In an earlier post, I challenged you to make a list of all the roles that you fill during the week and then to rank them based on how you currently prioritize each role. Notice how I said currently. This is where that brutal honesty comes in. If you weren't brutally honest, give it another go. There is no cheating when it comes to change. I mean, I can try to delude myself into believing that I am five pounds lighter when I step on the scale by leaning a bit on the bathroom vanity while I weigh in, but at some point I have to acknowledge that the pizza and nachofest over the weekend have undermined my progress. But I digress...
Back to your priorities. Were you surprised by how far up or how far down some of those roles were? Did you realize that you expending as much energy in some areas and so little in others? Again, we can't change what we don't acknowledge.
I remember doing this exercise with a parent a while back who was feeling completely overwhelmed by her home life. She was feeling unsupported by her husband and was concerned by her deteriorating relationship with her family. When she made her list, she realized how out of whack her priorities were. She had put housekeeper, cook and many of those other rather mundane roles way at the top of her list. Wife and mentor to her children, sadly, were far too close to the bottom. While she always felt that these were her priorities, she realized that her actions did not support this reality. She was expending all of her energy trying to manage the daily tasks of running a household when she wanted to be expending energy doing positive things with her husband and children. It was an eye opener for her.
Does this sound familiar? I think most mom's priorities get out of whack from time to time. The key to getting things back in order is taking some time for ourselves to reflect. Remember how I said many mom's leave "me" off that list of roles? That is unacceptable!
So what can you do to keep your priorities in shape? Here are some tips:
- Get out the calendar. Schedule a family meeting at least once a month. This is a fantastic way to maintain open communication amongst family members.
- Delegate. As mom's, we often take on way too much responsibility. Have you ever thought "I might as well do it because nobody else is going to?" That kind of thinking actually encourages people to not step up to the plate. Why should they clear the table when good old mom will take care of it? Kids should have chores. It helps build self-esteem and teaches responsibility. Let go of some of those things that take up so much of your time in the course of the week. Explain to the kids that when they help out, it leaves more time for all of you to do fun things together such as having a family game night. For more on getting your kids to do chores, check out these posts.
- Set aside time for your spouse. If you are married, it is important not to let the relationship with your husband slip down your priority list. It can be hard sometimes if we are not feeling supported by our spouse, e.g., they don't help with the kids, they are off fishing all the time, etc. Remember, we teach people how to treat us. Having said that, remember that we give what we get. I challenge a mom who was frustrated with her spouse to try the "good neighbor" policy, e.g., treating her husband like she would treat a good neighbor. For example, if he asked her to refill his water, she would say "sure" and do so without grumbling or complaint. I know, it sounds a bit silly, but it really works! She reported back that after doing this for a week or so, her husband seemed to tune into her more and was more supportive and helpful around the home when she asked. The truth of the matter is that when we feel supported and valued by someone, we are much more likely to reciprocate those feelings. You get what you give. It is important to have time alone as a couple on a regular basis. Knowing that it can be hard to get out when you have kids, maybe you plan a special movie night after the kids are in bed, etc. It is also important to establish with your children that mom and dad need time to discuss and process their day. Maybe this is done after they are in their rooms for the night or maybe you and your husband go into the den for some uninterrupted discussion. My husband and I try to do this for about a half hour every day after I get home from work. We send the kids outside to play and tell them they can come in when mom and dad time is over. It took some getting used to for them, but they realize now that it is important to us and helps us to be better, happier parents. What kids doesn't want that!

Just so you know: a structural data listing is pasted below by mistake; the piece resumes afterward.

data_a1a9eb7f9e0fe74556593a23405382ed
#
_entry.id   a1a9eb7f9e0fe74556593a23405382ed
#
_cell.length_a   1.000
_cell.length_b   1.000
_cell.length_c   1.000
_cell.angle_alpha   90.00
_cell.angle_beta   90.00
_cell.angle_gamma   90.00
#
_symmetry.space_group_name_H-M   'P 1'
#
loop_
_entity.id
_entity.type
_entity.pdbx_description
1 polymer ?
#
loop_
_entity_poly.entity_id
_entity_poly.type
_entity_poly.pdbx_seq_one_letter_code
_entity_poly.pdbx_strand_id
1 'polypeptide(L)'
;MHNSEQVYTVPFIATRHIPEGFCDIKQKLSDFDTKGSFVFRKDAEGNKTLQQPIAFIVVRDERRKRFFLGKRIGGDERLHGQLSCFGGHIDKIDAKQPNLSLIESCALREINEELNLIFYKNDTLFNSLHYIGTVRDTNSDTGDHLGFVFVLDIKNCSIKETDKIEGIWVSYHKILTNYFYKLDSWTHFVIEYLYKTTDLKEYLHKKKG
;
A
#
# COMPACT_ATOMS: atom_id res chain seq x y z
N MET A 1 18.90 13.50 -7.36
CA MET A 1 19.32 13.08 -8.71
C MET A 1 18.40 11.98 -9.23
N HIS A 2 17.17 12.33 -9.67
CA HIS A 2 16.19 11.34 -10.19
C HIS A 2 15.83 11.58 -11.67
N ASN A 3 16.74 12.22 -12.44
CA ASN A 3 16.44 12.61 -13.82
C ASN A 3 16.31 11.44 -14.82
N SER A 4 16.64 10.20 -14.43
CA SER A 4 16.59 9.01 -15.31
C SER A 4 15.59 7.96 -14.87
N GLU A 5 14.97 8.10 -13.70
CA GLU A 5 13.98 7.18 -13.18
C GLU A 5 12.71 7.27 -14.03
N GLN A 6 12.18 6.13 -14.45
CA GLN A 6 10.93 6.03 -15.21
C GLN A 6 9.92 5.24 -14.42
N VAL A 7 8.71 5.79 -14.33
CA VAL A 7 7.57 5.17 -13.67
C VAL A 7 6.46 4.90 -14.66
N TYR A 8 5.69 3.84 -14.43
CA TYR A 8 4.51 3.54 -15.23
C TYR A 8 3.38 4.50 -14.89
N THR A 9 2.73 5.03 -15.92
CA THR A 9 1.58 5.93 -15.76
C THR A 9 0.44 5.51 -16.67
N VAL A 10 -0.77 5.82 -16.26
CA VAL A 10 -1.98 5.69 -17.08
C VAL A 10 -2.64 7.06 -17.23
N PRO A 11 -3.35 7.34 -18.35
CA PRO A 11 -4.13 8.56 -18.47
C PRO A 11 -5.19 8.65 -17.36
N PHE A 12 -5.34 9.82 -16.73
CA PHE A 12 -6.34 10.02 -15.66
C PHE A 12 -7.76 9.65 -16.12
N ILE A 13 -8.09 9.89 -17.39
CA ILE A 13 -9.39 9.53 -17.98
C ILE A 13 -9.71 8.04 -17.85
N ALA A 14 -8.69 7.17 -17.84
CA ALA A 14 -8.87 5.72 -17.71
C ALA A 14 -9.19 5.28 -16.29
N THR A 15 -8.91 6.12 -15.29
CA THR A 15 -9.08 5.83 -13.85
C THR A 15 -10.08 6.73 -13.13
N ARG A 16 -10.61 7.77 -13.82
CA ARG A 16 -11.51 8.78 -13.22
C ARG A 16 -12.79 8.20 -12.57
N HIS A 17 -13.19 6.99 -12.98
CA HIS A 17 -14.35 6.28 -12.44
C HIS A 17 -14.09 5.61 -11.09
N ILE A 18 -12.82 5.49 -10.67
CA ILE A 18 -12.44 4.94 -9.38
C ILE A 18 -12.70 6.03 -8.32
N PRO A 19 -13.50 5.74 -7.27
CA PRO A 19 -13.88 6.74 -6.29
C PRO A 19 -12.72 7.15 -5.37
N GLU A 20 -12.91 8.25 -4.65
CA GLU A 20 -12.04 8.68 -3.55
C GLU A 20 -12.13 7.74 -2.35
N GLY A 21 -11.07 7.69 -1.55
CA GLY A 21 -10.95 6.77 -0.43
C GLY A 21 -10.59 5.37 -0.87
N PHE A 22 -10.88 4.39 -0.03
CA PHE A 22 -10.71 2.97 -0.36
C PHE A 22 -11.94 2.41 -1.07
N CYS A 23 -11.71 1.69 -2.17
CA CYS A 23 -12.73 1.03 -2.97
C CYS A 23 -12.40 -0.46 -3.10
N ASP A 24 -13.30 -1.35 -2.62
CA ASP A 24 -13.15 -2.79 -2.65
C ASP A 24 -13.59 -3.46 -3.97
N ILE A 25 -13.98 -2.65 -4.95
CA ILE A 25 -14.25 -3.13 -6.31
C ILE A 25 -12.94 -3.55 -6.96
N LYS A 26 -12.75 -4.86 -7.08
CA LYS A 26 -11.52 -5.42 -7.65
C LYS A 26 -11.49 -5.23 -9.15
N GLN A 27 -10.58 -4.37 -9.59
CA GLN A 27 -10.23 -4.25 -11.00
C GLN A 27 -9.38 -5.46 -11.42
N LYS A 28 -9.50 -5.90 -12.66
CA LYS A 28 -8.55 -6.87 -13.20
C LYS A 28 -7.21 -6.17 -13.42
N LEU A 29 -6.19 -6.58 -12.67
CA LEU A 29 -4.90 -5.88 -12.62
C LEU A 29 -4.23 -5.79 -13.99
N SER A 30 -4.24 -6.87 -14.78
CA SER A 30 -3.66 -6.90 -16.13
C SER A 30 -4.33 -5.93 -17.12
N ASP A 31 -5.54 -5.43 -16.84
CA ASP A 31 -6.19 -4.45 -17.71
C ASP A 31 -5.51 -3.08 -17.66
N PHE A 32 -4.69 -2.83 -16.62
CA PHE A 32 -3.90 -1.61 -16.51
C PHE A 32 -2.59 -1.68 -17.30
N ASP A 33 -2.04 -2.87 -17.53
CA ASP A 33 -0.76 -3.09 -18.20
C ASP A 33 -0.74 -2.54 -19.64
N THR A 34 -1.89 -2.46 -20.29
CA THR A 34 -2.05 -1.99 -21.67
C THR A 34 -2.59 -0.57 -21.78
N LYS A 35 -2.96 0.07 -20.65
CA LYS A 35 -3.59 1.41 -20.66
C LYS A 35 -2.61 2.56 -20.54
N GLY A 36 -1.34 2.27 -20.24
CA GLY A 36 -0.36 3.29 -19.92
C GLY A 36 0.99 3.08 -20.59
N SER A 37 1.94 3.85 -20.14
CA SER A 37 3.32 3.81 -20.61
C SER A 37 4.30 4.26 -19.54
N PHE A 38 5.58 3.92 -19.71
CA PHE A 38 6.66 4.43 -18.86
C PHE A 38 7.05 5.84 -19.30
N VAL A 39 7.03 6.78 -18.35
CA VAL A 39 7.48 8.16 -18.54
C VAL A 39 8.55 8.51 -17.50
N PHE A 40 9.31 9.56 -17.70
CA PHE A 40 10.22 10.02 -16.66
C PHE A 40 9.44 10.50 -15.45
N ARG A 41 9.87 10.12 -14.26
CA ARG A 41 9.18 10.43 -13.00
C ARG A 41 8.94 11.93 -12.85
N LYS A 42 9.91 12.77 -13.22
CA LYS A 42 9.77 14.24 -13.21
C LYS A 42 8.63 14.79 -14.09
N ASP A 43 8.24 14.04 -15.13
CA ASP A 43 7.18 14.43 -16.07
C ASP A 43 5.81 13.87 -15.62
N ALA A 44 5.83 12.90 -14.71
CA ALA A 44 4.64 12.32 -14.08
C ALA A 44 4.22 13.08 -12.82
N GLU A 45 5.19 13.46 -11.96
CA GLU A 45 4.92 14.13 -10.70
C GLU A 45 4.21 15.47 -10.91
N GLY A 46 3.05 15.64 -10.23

- Set aside time for your friends. It is important for us as moms to maintain our relationship with our close friends. There is nothing like the sisterhood to help center and balance. Schedule a girls night out (or in) at least once a month. It can be a huge sanity saver.
- Set aside time for you. I can't stress this enough! You need to have time alone at least once a week where you can process and reflect on those things that matter most to you. My husband and kids have learned over the years that I am a much happier person to be around after I have had some "me" time. Perhaps it is a long bath while he keeps the kids occupied or maybe it is having the house to myself for an evening while they go out to a movie. Whatever the case, time alone to re-evaluate our progress in the journey of motherhood is essential.
What things help you keep your priorities in check? Do you have any thoughts or tips that you would like to share? Please do!